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It Was Good But Not That Good – We’re Not Complaining
The Trade Desk, Inc. (NASDAQ:TTD) is an ad-tech business, as you likely know. Revenue goes up as a function of digital ad spend, and is skewed towards open-internet and connected TV digital spend – in contrast to ad spend within walled gardens such as the Facebook platform. Of late this has been a sector of concern – Meta Platforms (META) itself has flagged weakness in the ad environment as they perceive it, and general recession grumbles have had the market concerned about more bad news to come in the adtech sector at large.
TTD did a very good job this quarter of showing why the stock can trade independently of META and other closed system ad environments. The numbers were strong.
Q2 And Historic Financials
Year-on-year growth this quarter fell from +43% in Q1 to +35% in Q2 but in fairness the company was lapping a blowout +101% growth quarter in Q2 2021 (itself a function of negative Covid-hindered growth in Q2 2020) so some sequential slowing was to be expected. TTM revenue growth came in at +34%. EBITDA margins remained strong at +41% on a TTM basis but the real shining light here was unlevered pretax FCF margins of 33% on a TTM basis. There are relatively few companies in the world that can grow revenue at +34% whilst delivering +33% cashflow margins and which have $1.2bn of cash sat on the balance sheet unencumbered by debt of any kind.
Let’s look briefly at fundamental valuation multiples before we turn to the stock outlook.
In the context of growth stock valuations, this doesn’t look too bad to us, even after the post-earnings pop. 65x cashflow for that blend of growth and margins isn’t in our opinion unreasonable. You’ll pay around half that multiple for an ex-growth defense contractor like Raytheon (RTX), so, is it worth 2x Raytheon’s cashflow multiple to give yourself the opportunity of the upside that TTD may bring, vs. the steady-state that RTX likely offers? Only you can decide, but our view in the present environment is, yes.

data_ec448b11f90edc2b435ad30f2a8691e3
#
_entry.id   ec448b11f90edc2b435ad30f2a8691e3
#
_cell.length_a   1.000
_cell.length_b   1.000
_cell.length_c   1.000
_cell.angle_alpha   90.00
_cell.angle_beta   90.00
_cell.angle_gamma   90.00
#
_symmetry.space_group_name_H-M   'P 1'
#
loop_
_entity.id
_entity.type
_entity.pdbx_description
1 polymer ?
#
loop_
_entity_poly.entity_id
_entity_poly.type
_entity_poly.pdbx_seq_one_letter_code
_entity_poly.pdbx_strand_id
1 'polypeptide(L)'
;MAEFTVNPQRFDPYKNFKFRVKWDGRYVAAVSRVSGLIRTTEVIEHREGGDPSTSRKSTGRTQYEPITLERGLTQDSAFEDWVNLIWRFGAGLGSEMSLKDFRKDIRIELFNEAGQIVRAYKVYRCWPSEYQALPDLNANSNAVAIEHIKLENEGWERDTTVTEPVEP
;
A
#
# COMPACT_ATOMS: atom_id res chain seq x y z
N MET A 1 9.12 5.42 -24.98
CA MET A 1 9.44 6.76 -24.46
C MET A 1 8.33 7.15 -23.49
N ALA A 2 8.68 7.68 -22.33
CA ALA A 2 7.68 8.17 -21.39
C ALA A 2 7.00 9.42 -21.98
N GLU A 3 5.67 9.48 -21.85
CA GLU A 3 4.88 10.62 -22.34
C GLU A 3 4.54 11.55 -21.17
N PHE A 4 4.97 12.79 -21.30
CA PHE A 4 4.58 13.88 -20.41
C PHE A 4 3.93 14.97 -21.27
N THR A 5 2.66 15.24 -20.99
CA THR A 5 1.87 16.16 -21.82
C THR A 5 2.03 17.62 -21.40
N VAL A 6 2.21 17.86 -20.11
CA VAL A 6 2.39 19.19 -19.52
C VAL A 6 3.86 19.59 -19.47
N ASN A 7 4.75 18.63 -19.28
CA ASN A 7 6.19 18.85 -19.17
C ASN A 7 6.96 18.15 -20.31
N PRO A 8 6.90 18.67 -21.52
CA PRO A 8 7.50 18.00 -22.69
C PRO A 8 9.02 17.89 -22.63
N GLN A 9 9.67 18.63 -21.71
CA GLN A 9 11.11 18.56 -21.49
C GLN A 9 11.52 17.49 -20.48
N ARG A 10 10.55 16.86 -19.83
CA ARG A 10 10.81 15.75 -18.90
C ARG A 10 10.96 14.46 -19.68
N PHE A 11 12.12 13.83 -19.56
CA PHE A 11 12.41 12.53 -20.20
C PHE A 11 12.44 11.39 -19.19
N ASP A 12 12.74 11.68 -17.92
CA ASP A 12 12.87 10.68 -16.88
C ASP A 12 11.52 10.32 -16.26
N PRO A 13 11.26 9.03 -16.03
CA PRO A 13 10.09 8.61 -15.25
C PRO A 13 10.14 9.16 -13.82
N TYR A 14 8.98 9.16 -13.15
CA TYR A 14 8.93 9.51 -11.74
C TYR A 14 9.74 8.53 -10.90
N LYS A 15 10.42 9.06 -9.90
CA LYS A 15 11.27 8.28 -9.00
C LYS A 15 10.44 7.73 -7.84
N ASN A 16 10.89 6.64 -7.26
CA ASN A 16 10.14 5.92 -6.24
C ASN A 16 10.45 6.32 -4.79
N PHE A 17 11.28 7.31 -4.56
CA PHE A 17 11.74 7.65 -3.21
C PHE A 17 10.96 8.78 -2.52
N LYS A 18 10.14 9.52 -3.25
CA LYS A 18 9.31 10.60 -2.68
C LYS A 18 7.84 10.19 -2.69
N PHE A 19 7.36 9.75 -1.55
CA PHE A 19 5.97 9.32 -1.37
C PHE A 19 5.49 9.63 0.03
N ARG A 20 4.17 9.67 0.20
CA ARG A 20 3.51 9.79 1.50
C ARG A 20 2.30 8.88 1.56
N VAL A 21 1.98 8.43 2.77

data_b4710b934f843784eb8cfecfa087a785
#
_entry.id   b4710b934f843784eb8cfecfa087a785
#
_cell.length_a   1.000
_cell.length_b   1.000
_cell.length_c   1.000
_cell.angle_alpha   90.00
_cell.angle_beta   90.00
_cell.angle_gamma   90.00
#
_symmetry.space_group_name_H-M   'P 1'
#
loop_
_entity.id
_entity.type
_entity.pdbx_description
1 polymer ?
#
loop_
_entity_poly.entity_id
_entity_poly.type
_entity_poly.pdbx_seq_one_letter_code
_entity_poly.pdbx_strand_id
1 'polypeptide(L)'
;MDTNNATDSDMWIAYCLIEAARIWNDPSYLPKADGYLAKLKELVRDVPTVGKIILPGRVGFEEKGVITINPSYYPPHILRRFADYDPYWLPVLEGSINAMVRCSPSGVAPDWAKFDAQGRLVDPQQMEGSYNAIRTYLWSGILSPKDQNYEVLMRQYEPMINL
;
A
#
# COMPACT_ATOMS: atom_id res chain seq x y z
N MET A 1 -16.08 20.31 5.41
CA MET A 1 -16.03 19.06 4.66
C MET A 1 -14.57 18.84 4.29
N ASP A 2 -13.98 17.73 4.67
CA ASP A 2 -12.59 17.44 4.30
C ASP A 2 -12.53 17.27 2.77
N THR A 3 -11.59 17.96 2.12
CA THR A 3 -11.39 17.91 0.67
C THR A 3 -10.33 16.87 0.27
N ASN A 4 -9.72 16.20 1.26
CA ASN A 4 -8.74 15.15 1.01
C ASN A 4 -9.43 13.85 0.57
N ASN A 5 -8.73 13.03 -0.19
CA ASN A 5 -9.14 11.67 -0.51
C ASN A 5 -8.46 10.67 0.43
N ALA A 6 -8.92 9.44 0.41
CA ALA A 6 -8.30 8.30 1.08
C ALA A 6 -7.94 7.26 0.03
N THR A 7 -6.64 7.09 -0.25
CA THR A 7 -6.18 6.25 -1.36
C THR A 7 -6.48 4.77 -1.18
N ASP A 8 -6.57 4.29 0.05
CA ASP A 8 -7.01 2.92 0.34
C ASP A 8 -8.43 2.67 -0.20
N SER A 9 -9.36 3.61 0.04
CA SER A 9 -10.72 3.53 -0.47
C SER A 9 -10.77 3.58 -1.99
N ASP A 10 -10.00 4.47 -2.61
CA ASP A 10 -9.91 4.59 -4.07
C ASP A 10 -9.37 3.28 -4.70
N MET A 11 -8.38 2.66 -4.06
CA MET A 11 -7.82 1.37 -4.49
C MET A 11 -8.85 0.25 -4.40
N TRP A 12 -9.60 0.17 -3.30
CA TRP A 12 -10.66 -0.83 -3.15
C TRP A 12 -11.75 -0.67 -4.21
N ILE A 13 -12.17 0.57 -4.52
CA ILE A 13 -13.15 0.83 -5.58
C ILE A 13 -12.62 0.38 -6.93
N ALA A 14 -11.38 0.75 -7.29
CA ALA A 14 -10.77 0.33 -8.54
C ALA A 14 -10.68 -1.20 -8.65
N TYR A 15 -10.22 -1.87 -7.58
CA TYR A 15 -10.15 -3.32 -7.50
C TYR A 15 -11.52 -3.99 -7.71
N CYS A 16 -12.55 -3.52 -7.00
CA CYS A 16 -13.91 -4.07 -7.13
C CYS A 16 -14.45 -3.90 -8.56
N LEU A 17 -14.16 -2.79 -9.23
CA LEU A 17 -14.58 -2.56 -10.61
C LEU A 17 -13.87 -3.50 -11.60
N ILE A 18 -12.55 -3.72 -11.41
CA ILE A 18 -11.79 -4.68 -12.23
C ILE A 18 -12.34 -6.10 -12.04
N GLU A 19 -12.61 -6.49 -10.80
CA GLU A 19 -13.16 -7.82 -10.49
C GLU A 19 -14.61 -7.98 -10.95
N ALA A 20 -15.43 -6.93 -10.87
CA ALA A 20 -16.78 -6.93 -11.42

TTD Stock Price History And Outlook
TTD sold off along with other growth names in 2022. It started to bottom out in May through July, and on August 1st in our Growth Investor Pro service here on Seeking Alpha we moved to an ‘Accumulate’ rating – we thought the bottom was likely in, and we saw the stock sell off every time a weaker ad-tech company reported (poor Snap Inc. (SNAP) earnings have hit TTD stock these last couple quarters, for instance – even though SNAP is a walled garden and TTD does not at all serve the same segment). That proved to be a righteous call – we said Accumulate with the stock in the $45 zip code, and after the earnings print the stock is currently sitting in pre-market at $63, so a 40% gain in a little over a week. Nice when it happens.
To walk you through the story of the stock price, here’s a Crayola-fest chart which we’ll take step by step. You can open a full-page version, here.
From the 2018 lows, the stock put in a 5-wave up sequence which followed standard Fibonacci extensions and retracements quite well. Wave 1 up peaking just before the Covid crisis; Wave 2 down troughing at the 78.6% retracement of that Wave 1, in the depths of the crisis; then, a huge Wave 3 up peaking almost to the dollar at the 3.618 extension of Wave 1; a Wave 4 down bottoming at a textbook 61.8% retracement of the Wave 3 up; and then a final Wave 5 higher which completed a little above that Wave 3 and in fact hit the 4.236 extension of Wave 1 almost to the dollar. Amongst folks who never leave the screen, like us? That’s a beauty, a classical set of extensions and retracements and what it means is that the stock trades with sentiment – extreme sentiment in fact, hence those large extensions.
Taken together you can treat that 5-wave-up sequence as a larger-degree Wave One which ran from around $9 in August 2018 to around $115 in November 2021. (That’s a close to 120% IRR by the way, which is why growth stocks hold such great appeal even – especially – in times of trouble).
After a larger degree Wave One you can expect a larger degree Wave Two, and that’s what we got starting with the Great Growth Dump of Q4 2021. Thus far that Wave Two has found support between the 61.8% and 78.6% retracement of the Wave One up which is again a fairly common Wave Two down. It is possible that the stock is now in a larger-degree Wave Three up and if it is, then a price outlook of at least $145 is on the cards – that’s the 100% extension of the larger degree Wave One up.
So a screaming buy then? It depends on your investing or trading style. If you favor momentum then for sure this name offers opportunity here. In our own personal account investing – and in our Growth Investor Pro service – we aim to play the Wyckoff Cycle to our advantage. As you know, this is a theoretical construct but approximations to it crop up often enough in the real world for it to offer appeal as a strategy. If you want to refresh your memory, you can read the Investopedia version of it here.